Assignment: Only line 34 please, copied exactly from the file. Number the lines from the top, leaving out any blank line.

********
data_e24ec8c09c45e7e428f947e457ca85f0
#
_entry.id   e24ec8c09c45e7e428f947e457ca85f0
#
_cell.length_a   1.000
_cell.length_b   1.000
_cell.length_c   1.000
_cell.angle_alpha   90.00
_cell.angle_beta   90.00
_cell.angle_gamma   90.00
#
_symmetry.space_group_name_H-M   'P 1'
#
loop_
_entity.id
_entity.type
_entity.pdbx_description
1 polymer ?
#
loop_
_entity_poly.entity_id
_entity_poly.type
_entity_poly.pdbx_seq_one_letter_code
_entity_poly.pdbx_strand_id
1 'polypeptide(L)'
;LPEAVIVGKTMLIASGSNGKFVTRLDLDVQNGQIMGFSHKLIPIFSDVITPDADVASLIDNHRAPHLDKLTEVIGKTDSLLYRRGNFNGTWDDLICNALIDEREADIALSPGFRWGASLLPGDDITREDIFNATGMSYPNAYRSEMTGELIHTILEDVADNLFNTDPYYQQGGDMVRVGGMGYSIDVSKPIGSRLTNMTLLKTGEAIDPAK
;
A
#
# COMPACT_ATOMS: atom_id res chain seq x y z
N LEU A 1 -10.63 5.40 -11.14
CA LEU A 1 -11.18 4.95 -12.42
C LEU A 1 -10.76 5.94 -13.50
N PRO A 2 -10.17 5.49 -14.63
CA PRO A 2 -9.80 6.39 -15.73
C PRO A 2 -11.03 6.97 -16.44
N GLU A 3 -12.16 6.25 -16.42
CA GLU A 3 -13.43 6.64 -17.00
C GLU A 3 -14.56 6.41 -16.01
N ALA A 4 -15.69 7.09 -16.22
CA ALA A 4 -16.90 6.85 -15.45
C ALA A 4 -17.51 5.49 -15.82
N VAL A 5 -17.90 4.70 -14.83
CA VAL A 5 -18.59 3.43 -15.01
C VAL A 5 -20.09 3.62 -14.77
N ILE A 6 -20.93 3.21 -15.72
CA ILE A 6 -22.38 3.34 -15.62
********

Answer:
N PRO A 2 -10.17 5.49 -14.63